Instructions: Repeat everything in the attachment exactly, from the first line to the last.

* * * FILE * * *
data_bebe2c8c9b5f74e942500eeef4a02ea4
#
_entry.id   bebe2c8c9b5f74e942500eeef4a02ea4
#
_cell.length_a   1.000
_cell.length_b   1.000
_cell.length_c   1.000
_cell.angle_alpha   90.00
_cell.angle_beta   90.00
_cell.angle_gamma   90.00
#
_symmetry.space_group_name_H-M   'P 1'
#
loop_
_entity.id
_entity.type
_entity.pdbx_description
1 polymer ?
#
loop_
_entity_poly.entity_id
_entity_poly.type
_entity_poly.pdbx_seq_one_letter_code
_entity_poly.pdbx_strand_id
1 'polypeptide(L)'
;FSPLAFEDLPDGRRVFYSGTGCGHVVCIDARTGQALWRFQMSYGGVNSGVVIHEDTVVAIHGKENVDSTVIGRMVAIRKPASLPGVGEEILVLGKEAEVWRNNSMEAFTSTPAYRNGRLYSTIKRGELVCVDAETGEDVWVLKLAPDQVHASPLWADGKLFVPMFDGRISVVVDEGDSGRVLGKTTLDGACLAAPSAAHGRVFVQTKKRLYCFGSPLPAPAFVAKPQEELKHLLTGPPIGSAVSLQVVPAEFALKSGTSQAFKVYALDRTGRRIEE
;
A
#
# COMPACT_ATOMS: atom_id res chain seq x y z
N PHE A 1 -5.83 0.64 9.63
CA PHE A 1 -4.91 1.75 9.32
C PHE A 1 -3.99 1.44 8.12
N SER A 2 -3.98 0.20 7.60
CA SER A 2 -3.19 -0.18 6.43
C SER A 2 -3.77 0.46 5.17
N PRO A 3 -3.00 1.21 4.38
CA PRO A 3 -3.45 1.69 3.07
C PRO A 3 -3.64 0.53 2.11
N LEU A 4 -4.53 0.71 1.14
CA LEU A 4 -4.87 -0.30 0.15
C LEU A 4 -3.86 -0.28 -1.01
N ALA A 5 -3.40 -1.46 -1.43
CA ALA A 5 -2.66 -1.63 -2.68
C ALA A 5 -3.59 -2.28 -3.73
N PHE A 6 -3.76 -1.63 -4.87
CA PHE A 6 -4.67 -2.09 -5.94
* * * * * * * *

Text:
data_bebe2c8c9b5f74e942500eeef4a02ea4
#
_entry.id   bebe2c8c9b5f74e942500eeef4a02ea4
#
_cell.length_a   1.000
_cell.length_b   1.000
_cell.length_c   1.000
_cell.angle_alpha   90.00
_cell.angle_beta   90.00
_cell.angle_gamma   90.00
#
_symmetry.space_group_name_H-M   'P 1'
#
loop_
_entity.id
_entity.type
_entity.pdbx_description
1 polymer ?
#
loop_
_entity_poly.entity_id
_entity_poly.type
_entity_poly.pdbx_seq_one_letter_code
_entity_poly.pdbx_strand_id
1 'polypeptide(L)'
;FSPLAFEDLPDGRRVFYSGTGCGHVVCIDARTGQALWRFQMSYGGVNSGVVIHEDTVVAIHGKENVDSTVIGRMVAIRKPASLPGVGEEILVLGKEAEVWRNNSMEAFTSTPAYRNGRLYSTIKRGELVCVDAETGEDVWVLKLAPDQVHASPLWADGKLFVPMFDGRISVVVDEGDSGRVLGKTTLDGACLAAPSAAHGRVFVQTKKRLYCFGSPLPAPAFVAKPQEELKHLLTGPPIGSAVSLQVVPAEFALKSGTSQAFKVYALDRTGRRIEE
;
A
#
# COMPACT_ATOMS: atom_id res chain seq x y z
N PHE A 1 -5.83 0.64 9.63
CA PHE A 1 -4.91 1.75 9.32
C PHE A 1 -3.99 1.44 8.12
N SER A 2 -3.98 0.20 7.60
CA SER A 2 -3.19 -0.18 6.43
C SER A 2 -3.77 0.46 5.17
N PRO A 3 -3.00 1.21 4.38
CA PRO A 3 -3.45 1.69 3.07
C PRO A 3 -3.64 0.53 2.11
N LEU A 4 -4.53 0.71 1.14
CA LEU A 4 -4.87 -0.30 0.15
C LEU A 4 -3.86 -0.28 -1.01
N ALA A 5 -3.40 -1.46 -1.43
CA ALA A 5 -2.66 -1.63 -2.68
C ALA A 5 -3.59 -2.28 -3.73
N PHE A 6 -3.76 -1.63 -4.87
CA PHE A 6 -4.67 -2.09 -5.94